Homage to the Oaks

The Spring Equinox issue of Cloud Women’s Quarterly Journal includes diverse pieces of writing inspired by the Oaks and written by some of the women who are working to raise awareness of the plight of the Oaks in France and elsewhere.

Read: An Oak Invitation by Onaway Zaltana
Read: Save The Elder Oaks — Tree Sitting With Shelly Denny By Odilia Galván Rodríguez
Read: The Last of the Keystone Species Exhibit by Kristin Flyntz

oak in field with bright sunlight

How Could Anyone

Dedicated to the slain Oaks in France.
Words and music by Libby Roderick

(c) Libby Roderick Music 1988 Used by permission. All rights reserved.
From the recording "How Could Anyone"
Turtle Island Records www.libbyroderick.com
907-278-6817 libbyroderick@gmail.com

autum oak leaves

Eco Justice and Notre Dame Cathedral: An Urgent Call to Resist

Matthew Fox, the internationally acclaimed spiritual theologian, Episcopal priest, and activist writes, "moral blindness in the context of catastrophic climate change will diminish the few remaining European forests." Don't miss Matthew Fox's brief video message at the end of his Meditation.

Large ancient oak tree bathed in light surrounded by a lush, green forest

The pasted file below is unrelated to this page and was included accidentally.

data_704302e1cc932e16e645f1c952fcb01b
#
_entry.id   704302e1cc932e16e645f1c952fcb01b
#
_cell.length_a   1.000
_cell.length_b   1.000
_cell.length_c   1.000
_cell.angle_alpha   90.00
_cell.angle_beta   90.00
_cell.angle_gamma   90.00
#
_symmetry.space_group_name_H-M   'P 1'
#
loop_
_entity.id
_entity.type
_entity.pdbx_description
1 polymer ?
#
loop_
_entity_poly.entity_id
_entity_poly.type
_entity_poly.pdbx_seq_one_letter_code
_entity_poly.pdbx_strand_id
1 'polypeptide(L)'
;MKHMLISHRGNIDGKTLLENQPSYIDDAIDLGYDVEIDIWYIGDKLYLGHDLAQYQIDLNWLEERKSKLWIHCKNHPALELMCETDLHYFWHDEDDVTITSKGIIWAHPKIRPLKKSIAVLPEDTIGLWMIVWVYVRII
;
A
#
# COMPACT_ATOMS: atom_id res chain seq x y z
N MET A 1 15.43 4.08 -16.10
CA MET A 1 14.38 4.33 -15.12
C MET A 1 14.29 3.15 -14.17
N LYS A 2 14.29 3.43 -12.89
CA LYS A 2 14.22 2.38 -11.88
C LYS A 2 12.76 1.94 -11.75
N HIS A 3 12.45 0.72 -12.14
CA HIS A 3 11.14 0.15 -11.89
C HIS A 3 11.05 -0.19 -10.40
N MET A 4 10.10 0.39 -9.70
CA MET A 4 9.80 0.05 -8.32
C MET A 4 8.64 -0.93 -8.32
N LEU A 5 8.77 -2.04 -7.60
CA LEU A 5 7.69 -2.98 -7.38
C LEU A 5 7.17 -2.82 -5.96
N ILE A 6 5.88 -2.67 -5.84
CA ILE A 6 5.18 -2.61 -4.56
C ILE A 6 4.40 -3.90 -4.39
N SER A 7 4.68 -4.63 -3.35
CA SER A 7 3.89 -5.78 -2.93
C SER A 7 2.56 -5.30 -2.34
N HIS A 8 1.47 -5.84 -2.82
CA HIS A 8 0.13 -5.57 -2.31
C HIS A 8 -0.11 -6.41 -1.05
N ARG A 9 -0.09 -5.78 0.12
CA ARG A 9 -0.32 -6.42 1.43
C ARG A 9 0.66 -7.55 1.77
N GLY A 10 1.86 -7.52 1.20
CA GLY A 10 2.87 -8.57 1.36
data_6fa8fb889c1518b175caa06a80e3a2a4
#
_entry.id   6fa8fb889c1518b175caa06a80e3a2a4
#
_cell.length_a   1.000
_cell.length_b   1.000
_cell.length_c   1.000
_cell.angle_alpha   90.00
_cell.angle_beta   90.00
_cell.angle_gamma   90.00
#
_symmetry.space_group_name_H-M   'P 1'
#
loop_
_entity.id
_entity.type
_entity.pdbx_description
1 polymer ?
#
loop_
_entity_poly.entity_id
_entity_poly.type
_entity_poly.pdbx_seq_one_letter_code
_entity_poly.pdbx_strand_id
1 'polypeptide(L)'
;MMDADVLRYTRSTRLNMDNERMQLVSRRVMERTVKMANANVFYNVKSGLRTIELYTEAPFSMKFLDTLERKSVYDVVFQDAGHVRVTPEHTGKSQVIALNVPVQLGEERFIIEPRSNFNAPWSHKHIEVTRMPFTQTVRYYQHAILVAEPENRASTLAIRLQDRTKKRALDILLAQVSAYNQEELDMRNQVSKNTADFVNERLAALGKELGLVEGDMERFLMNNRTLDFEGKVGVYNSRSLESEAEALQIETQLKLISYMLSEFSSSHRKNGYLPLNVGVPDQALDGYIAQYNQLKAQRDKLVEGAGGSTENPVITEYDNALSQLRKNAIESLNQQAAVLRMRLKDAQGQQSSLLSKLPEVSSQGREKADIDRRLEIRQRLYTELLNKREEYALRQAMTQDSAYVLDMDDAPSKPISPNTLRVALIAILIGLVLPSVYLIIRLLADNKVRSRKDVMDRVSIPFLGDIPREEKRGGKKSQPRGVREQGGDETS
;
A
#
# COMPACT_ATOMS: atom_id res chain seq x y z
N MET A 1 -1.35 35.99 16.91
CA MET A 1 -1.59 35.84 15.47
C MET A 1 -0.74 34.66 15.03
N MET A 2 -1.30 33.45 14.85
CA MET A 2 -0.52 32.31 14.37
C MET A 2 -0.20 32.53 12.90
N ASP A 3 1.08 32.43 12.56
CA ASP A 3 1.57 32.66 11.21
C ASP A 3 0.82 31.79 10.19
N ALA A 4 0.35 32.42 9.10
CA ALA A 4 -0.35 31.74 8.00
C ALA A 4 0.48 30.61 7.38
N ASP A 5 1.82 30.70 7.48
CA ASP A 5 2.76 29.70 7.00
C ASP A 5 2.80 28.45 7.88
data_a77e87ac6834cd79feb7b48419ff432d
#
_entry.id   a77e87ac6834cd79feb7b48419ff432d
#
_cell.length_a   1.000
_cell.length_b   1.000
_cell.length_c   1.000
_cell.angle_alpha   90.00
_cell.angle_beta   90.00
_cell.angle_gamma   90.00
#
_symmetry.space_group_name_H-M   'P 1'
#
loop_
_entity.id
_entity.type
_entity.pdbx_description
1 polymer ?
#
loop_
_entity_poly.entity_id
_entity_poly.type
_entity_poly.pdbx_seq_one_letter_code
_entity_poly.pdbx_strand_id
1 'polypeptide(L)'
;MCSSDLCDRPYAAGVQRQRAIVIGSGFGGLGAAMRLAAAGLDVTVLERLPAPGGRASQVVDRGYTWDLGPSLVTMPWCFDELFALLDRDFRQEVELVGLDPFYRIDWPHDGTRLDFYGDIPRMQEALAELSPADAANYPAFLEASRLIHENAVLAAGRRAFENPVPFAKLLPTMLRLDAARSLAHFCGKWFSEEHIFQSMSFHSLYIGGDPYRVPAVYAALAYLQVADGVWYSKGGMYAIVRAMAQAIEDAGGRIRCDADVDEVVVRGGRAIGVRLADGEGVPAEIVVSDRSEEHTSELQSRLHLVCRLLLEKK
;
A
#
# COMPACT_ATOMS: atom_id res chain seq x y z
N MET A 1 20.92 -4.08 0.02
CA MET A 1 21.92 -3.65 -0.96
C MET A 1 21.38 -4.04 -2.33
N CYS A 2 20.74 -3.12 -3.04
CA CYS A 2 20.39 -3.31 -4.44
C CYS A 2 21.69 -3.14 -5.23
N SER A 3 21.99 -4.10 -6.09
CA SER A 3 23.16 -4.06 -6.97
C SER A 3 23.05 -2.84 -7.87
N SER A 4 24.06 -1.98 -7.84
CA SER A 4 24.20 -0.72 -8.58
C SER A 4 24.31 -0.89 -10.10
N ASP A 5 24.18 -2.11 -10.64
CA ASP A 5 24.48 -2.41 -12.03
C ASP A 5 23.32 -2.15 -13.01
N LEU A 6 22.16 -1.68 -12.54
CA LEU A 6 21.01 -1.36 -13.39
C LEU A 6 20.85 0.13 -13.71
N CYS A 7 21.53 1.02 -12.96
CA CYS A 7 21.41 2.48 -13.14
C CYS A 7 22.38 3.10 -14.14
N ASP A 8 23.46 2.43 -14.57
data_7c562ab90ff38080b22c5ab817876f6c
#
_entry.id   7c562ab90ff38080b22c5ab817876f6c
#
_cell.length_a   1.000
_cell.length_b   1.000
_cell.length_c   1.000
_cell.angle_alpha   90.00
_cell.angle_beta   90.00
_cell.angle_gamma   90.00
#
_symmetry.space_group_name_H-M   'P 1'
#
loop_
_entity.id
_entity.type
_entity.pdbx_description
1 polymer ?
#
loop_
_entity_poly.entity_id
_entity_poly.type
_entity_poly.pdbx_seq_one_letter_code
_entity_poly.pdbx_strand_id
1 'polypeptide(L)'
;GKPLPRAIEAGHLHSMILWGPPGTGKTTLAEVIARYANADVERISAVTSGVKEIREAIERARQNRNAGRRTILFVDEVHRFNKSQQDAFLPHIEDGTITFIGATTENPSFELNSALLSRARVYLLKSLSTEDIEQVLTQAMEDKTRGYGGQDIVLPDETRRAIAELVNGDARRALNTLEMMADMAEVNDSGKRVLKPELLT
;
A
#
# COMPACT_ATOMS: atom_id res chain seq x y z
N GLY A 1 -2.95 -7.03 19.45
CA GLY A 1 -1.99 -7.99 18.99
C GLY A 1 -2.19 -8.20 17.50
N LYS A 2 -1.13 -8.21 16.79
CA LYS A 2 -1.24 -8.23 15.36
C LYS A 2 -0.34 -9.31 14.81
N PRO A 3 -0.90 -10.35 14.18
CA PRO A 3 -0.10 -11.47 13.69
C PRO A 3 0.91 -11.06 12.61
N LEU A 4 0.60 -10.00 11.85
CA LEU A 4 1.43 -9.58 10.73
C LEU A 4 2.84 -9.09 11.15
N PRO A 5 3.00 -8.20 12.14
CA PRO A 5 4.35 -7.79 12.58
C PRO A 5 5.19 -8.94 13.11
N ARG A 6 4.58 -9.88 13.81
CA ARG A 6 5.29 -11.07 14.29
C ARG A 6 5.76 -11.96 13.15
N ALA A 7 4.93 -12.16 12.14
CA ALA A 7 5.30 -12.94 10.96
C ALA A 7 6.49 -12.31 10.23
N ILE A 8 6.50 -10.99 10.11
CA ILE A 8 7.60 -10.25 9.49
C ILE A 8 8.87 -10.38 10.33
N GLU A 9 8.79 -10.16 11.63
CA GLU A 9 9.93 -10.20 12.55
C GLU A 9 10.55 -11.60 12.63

Before The Sap Rises

“The trees must be straight, 50-90cm (20-36in) in diameter and between 8 and 14 metres tall. They must be chopped down by the end of March before the sap rises, otherwise the wood will be too humid. Before being cut into beams, the trunks will be allowed to dry for up to 18 months.”

large oak tree trunk base with red autumn leaves

The Cathedral’s Roof Contained So Many Wooden Beams It Was Called "La Forêt" (The Forest).

"Carpentry experts say rebuilding Notre Dame as it was will take 2,000 cubic metres of wood, requiring about 1,500 Oaks to be cut down. The cathedral’s roof contained so many wooden beams it was called la forêt (the forest). The roof’s support included 25 triangular structures 10 metres high and 14 metres across at the base, placed over the stone vaults of the nave."

View of the side of Notre Dame cathedral on a sunny day.  Notre Dame looks large and imposing, filling the whole image.